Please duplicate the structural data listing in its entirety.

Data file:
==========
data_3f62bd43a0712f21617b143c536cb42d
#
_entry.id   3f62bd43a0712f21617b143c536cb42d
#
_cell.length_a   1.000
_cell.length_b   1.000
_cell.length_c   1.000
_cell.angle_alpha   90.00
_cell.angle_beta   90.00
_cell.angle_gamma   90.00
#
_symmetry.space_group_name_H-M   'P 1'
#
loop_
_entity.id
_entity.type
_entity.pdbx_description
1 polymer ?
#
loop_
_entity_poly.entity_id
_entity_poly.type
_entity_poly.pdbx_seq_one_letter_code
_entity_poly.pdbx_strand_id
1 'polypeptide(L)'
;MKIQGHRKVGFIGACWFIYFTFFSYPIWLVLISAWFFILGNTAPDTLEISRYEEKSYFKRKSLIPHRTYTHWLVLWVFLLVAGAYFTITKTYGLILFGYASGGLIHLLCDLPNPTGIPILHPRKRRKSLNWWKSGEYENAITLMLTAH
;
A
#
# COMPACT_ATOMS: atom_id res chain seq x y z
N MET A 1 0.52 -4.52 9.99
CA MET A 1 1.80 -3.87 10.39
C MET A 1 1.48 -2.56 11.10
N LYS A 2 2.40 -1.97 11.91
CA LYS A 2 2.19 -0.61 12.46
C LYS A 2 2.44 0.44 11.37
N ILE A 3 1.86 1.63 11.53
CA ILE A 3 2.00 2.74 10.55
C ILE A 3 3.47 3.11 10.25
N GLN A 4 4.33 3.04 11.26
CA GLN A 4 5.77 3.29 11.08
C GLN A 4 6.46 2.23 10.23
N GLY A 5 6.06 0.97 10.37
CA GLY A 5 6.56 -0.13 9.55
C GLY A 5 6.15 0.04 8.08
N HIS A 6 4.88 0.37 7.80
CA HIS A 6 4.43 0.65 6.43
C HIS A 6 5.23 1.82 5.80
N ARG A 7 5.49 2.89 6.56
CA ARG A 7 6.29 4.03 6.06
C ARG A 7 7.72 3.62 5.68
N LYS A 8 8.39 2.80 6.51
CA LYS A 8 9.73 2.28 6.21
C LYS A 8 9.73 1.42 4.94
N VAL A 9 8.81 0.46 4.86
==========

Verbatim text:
data_3f62bd43a0712f21617b143c536cb42d
#
_entry.id   3f62bd43a0712f21617b143c536cb42d
#
_cell.length_a   1.000
_cell.length_b   1.000
_cell.length_c   1.000
_cell.angle_alpha   90.00
_cell.angle_beta   90.00
_cell.angle_gamma   90.00
#
_symmetry.space_group_name_H-M   'P 1'
#
loop_
_entity.id
_entity.type
_entity.pdbx_description
1 polymer ?
#
loop_
_entity_poly.entity_id
_entity_poly.type
_entity_poly.pdbx_seq_one_letter_code
_entity_poly.pdbx_strand_id
1 'polypeptide(L)'
;MKIQGHRKVGFIGACWFIYFTFFSYPIWLVLISAWFFILGNTAPDTLEISRYEEKSYFKRKSLIPHRTYTHWLVLWVFLLVAGAYFTITKTYGLILFGYASGGLIHLLCDLPNPTGIPILHPRKRRKSLNWWKSGEYENAITLMLTAH
;
A
#
# COMPACT_ATOMS: atom_id res chain seq x y z
N MET A 1 0.52 -4.52 9.99
CA MET A 1 1.80 -3.87 10.39
C MET A 1 1.48 -2.56 11.10
N LYS A 2 2.40 -1.97 11.91
CA LYS A 2 2.19 -0.61 12.46
C LYS A 2 2.44 0.44 11.37
N ILE A 3 1.86 1.63 11.53
CA ILE A 3 2.00 2.74 10.55
C ILE A 3 3.47 3.11 10.25
N GLN A 4 4.33 3.04 11.26
CA GLN A 4 5.77 3.29 11.08
C GLN A 4 6.46 2.23 10.23
N GLY A 5 6.06 0.97 10.37
CA GLY A 5 6.56 -0.13 9.55
C GLY A 5 6.15 0.04 8.08
N HIS A 6 4.88 0.37 7.80
CA HIS A 6 4.43 0.65 6.43
C HIS A 6 5.23 1.82 5.80
N ARG A 7 5.49 2.89 6.56
CA ARG A 7 6.29 4.03 6.06
C ARG A 7 7.72 3.62 5.68
N LYS A 8 8.39 2.80 6.51
CA LYS A 8 9.73 2.28 6.21
C LYS A 8 9.73 1.42 4.94
N VAL A 9 8.81 0.46 4.86